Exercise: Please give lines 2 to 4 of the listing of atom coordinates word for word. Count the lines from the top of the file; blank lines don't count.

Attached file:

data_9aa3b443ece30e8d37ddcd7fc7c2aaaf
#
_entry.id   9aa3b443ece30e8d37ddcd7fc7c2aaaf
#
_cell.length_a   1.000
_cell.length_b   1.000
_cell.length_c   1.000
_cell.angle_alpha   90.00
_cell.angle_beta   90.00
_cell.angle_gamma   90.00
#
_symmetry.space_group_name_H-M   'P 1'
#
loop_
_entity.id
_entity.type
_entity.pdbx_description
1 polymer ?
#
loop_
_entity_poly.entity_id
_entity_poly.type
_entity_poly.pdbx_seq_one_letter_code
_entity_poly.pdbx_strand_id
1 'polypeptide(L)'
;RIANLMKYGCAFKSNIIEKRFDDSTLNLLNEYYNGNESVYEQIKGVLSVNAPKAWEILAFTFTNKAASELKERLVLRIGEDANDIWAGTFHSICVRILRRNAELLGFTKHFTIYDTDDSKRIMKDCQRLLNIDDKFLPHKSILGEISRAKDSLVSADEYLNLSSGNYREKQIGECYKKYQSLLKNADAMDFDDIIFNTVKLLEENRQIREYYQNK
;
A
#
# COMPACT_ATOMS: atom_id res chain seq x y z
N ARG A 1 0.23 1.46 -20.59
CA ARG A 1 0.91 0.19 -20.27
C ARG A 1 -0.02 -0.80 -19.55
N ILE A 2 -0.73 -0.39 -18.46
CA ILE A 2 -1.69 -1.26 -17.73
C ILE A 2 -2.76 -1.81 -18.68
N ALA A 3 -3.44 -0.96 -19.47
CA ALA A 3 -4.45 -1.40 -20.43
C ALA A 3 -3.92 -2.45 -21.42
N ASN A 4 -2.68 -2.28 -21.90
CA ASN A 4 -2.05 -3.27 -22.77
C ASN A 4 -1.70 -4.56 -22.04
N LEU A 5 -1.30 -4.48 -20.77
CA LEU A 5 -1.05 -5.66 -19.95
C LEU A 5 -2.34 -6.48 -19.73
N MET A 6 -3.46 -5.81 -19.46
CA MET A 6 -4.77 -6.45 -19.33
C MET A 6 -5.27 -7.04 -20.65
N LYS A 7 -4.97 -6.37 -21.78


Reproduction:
#
_entry.id   9aa3b443ece30e8d37ddcd7fc7c2aaaf
#